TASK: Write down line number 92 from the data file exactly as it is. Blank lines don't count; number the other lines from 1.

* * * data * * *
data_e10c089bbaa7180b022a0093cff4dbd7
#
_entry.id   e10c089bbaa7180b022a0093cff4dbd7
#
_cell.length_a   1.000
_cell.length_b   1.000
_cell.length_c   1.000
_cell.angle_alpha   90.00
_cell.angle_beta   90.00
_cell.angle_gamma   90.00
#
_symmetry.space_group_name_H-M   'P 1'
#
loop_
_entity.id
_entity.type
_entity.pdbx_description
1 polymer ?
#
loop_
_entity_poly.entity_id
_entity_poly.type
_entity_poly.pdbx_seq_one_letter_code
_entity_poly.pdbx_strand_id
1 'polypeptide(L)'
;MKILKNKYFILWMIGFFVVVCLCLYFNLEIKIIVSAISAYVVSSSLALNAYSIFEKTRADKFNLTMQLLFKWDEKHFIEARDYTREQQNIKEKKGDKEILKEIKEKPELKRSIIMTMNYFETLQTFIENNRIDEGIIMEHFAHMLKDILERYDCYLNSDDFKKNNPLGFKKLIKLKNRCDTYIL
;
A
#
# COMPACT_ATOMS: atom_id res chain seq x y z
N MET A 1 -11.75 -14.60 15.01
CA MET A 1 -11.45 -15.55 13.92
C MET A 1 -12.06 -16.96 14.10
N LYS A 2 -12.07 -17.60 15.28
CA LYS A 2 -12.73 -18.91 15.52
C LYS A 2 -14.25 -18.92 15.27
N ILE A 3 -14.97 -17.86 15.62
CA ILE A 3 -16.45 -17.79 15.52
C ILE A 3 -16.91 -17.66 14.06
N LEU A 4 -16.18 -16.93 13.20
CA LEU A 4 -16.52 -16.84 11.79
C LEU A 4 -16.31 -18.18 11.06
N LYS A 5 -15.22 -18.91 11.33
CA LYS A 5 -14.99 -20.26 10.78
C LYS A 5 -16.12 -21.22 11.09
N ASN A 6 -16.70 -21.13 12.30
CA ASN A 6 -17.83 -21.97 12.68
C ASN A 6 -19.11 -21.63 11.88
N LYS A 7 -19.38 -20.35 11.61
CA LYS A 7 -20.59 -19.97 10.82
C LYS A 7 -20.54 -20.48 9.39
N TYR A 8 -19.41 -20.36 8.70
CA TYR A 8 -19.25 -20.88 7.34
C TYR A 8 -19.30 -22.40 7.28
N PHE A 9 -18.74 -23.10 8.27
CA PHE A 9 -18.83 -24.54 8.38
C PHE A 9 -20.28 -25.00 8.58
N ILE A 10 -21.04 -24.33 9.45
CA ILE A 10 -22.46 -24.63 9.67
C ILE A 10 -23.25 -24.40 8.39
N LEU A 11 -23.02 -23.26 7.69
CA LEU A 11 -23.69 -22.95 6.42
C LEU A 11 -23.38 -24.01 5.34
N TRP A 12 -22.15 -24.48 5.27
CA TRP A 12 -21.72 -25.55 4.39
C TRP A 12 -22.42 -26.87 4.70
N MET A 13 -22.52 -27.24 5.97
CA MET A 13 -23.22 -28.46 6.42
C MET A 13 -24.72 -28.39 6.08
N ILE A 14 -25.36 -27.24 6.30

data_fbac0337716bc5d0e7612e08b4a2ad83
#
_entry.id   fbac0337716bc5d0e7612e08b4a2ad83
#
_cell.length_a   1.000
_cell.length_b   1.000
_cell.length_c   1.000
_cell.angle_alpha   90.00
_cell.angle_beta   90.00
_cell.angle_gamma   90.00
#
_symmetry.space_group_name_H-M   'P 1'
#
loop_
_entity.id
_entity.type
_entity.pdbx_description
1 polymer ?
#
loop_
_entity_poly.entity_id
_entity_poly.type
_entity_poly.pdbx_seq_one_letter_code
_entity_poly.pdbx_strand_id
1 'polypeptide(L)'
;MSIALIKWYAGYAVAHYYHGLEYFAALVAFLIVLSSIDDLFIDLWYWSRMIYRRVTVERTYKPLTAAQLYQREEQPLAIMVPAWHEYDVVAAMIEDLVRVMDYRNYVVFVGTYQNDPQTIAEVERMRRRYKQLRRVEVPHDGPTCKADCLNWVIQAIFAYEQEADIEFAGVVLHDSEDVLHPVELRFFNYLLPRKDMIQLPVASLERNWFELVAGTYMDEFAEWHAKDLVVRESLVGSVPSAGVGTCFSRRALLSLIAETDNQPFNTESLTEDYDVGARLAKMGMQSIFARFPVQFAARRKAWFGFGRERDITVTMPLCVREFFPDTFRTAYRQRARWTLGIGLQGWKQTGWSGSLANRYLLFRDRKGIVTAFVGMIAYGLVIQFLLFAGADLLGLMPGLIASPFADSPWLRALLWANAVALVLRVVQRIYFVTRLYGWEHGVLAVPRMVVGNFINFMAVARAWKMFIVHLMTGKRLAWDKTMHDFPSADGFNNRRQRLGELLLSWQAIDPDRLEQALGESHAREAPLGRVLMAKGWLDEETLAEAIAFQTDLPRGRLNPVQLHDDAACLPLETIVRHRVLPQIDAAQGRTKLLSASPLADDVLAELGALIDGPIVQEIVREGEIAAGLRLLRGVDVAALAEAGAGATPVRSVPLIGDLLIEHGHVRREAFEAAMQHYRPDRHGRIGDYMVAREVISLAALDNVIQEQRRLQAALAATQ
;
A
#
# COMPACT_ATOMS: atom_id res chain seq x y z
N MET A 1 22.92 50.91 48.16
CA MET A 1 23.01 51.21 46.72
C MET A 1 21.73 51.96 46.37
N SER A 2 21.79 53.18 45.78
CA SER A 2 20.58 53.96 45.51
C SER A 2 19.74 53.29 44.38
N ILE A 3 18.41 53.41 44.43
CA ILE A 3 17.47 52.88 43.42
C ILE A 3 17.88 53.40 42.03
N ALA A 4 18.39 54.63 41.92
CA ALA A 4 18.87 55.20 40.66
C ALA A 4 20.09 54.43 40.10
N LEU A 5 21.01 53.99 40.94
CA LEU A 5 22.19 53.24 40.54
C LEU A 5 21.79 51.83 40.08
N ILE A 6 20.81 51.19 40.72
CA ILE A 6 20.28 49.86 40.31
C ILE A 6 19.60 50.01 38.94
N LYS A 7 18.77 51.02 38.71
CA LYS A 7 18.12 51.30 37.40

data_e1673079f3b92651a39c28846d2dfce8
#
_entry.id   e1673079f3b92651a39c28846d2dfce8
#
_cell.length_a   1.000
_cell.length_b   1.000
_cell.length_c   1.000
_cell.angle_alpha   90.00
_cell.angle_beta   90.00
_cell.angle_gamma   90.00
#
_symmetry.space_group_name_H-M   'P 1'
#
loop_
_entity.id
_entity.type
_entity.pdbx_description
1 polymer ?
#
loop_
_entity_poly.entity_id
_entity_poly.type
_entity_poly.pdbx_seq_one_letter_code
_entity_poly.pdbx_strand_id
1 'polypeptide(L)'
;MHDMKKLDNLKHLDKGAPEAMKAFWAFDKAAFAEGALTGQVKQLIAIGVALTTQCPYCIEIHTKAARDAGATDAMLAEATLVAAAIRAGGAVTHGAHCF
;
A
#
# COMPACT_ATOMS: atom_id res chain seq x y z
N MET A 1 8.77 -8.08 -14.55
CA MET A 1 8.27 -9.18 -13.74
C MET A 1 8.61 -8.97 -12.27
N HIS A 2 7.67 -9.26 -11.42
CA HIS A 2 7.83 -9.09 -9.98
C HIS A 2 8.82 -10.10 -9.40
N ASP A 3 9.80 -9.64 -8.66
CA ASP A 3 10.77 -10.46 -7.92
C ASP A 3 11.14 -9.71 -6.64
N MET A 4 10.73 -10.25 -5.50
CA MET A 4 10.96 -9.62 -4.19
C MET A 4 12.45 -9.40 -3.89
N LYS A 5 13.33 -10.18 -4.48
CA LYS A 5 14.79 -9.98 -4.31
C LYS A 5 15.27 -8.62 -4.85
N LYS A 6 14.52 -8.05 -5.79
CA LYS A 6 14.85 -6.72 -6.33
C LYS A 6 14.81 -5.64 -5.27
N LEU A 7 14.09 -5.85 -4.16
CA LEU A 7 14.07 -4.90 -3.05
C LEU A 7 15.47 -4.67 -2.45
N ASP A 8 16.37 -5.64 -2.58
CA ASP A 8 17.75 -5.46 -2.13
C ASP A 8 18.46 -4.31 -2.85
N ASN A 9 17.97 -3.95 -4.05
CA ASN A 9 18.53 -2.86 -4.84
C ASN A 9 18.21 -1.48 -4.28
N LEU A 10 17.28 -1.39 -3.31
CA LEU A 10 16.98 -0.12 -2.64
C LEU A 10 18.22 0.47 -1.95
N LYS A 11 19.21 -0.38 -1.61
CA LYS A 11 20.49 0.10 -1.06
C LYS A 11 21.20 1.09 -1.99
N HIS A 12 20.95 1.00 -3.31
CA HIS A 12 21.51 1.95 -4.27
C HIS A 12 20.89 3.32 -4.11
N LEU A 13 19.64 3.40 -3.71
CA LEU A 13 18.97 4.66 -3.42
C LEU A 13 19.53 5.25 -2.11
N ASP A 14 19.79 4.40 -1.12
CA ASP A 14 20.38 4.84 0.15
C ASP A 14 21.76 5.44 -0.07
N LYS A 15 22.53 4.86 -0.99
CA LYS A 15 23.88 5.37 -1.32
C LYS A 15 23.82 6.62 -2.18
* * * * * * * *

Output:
_entity_poly.type